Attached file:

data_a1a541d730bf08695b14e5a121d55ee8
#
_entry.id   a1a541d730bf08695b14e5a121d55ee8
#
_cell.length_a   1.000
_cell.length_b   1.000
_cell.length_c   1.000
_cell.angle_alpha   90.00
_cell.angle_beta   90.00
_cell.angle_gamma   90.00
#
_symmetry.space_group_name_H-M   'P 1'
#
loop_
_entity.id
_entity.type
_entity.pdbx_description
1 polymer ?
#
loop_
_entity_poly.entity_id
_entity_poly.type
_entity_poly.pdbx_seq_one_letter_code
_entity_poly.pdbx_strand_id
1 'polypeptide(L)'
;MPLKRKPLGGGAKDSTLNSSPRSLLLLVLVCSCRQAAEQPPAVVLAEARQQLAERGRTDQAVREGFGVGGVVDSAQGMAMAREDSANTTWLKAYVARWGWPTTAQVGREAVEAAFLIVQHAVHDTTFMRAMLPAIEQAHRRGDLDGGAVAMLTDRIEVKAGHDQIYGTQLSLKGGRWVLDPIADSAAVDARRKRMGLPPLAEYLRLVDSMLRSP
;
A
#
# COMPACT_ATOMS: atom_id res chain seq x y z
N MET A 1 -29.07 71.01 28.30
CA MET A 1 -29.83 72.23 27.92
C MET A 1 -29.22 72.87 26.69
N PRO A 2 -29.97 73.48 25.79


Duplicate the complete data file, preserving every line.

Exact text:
data_a1a541d730bf08695b14e5a121d55ee8
#
_entry.id   a1a541d730bf08695b14e5a121d55ee8
#
_cell.length_a   1.000
_cell.length_b   1.000
_cell.length_c   1.000
_cell.angle_alpha   90.00
_cell.angle_beta   90.00
_cell.angle_gamma   90.00
#
_symmetry.space_group_name_H-M   'P 1'
#
loop_
_entity.id
_entity.type
_entity.pdbx_description
1 polymer ?
#
loop_
_entity_poly.entity_id
_entity_poly.type
_entity_poly.pdbx_seq_one_letter_code
_entity_poly.pdbx_strand_id
1 'polypeptide(L)'
;MPLKRKPLGGGAKDSTLNSSPRSLLLLVLVCSCRQAAEQPPAVVLAEARQQLAERGRTDQAVREGFGVGGVVDSAQGMAMAREDSANTTWLKAYVARWGWPTTAQVGREAVEAAFLIVQHAVHDTTFMRAMLPAIEQAHRRGDLDGGAVAMLTDRIEVKAGHDQIYGTQLSLKGGRWVLDPIADSAAVDARRKRMGLPPLAEYLRLVDSMLRSP
;
A
#
# COMPACT_ATOMS: atom_id res chain seq x y z
N MET A 1 -29.07 71.01 28.30
CA MET A 1 -29.83 72.23 27.92
C MET A 1 -29.22 72.87 26.69
N PRO A 2 -29.97 73.48 25.79